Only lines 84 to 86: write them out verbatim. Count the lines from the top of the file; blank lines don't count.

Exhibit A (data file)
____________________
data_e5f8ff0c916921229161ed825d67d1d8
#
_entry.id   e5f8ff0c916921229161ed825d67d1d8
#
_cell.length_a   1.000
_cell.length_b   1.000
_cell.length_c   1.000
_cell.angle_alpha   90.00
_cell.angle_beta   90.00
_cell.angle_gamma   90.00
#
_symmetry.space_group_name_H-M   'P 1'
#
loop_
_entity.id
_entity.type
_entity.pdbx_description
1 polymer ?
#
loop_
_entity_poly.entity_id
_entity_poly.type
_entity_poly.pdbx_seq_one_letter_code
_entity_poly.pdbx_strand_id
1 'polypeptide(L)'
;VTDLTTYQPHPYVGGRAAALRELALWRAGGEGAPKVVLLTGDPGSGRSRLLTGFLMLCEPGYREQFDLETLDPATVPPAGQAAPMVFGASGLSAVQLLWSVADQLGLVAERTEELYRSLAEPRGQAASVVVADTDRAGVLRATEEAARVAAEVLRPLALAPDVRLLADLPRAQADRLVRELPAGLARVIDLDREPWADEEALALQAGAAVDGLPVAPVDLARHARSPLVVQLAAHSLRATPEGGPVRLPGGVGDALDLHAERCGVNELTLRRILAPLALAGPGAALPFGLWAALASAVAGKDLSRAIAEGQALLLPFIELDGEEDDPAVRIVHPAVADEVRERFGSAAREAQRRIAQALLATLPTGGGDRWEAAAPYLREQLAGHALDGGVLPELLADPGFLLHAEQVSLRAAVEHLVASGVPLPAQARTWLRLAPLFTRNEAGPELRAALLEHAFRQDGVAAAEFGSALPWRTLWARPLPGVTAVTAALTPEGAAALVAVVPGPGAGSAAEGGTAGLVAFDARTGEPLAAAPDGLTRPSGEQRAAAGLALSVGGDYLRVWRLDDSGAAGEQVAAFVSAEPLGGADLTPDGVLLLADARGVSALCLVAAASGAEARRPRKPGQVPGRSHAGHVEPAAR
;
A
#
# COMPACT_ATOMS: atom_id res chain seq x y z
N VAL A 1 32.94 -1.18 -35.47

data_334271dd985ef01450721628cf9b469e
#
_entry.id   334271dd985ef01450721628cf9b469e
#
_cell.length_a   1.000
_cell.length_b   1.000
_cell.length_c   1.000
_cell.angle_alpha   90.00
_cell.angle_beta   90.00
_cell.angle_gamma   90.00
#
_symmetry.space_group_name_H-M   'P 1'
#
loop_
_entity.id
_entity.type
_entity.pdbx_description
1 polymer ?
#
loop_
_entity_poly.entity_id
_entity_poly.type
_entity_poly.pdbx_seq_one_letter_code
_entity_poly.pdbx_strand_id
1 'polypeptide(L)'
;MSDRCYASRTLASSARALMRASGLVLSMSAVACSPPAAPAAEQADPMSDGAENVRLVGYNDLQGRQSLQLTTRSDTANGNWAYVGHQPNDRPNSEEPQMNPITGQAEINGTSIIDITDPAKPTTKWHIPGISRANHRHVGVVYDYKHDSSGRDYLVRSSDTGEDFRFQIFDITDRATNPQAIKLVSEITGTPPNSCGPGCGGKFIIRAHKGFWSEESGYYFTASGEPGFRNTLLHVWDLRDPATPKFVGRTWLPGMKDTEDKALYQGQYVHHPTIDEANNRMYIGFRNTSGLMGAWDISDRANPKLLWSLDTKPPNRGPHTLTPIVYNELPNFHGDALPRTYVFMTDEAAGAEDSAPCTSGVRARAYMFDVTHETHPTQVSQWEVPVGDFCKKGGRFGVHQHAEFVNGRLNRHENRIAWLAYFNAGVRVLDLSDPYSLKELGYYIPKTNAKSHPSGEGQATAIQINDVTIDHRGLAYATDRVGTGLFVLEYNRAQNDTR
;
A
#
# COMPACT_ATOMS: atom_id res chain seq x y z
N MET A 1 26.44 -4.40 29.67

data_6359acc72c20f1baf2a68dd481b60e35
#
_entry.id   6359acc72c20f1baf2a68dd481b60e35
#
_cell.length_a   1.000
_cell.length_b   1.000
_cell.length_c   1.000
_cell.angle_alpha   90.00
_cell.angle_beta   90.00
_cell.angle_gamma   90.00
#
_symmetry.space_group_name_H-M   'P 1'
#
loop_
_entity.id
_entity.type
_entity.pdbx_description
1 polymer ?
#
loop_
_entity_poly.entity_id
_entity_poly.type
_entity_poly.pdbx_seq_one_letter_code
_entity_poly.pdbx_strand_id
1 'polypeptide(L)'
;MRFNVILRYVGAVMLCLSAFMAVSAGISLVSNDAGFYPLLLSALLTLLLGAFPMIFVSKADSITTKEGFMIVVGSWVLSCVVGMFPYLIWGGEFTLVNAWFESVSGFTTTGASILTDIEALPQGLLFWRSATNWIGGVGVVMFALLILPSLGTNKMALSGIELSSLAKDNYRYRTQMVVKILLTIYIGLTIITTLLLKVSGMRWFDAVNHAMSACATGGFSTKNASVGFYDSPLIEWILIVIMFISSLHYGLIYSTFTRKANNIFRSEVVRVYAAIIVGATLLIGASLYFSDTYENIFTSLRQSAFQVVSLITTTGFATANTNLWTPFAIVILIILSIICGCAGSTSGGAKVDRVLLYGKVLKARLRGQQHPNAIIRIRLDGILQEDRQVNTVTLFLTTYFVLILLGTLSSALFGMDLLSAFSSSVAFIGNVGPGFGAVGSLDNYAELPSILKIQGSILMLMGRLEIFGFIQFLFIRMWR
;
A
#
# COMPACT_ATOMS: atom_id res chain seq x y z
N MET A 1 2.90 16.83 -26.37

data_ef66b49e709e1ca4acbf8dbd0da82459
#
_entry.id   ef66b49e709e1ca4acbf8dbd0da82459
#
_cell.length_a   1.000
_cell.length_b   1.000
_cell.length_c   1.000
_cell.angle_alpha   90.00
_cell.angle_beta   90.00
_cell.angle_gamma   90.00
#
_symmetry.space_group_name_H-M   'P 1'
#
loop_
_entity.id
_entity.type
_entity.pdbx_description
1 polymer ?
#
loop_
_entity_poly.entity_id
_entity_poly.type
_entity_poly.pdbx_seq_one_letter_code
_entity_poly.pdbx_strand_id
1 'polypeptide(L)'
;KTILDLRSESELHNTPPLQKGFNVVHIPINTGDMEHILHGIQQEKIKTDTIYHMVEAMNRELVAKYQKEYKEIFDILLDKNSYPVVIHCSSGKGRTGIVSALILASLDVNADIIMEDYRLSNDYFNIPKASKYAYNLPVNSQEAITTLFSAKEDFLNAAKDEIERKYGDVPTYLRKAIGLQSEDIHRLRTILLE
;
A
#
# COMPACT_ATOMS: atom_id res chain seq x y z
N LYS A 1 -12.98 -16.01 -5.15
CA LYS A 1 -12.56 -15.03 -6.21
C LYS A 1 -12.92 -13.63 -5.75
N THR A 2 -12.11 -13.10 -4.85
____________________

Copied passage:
_entity_poly.type
_entity_poly.pdbx_seq_one_letter_code
_entity_poly.pdbx_strand_id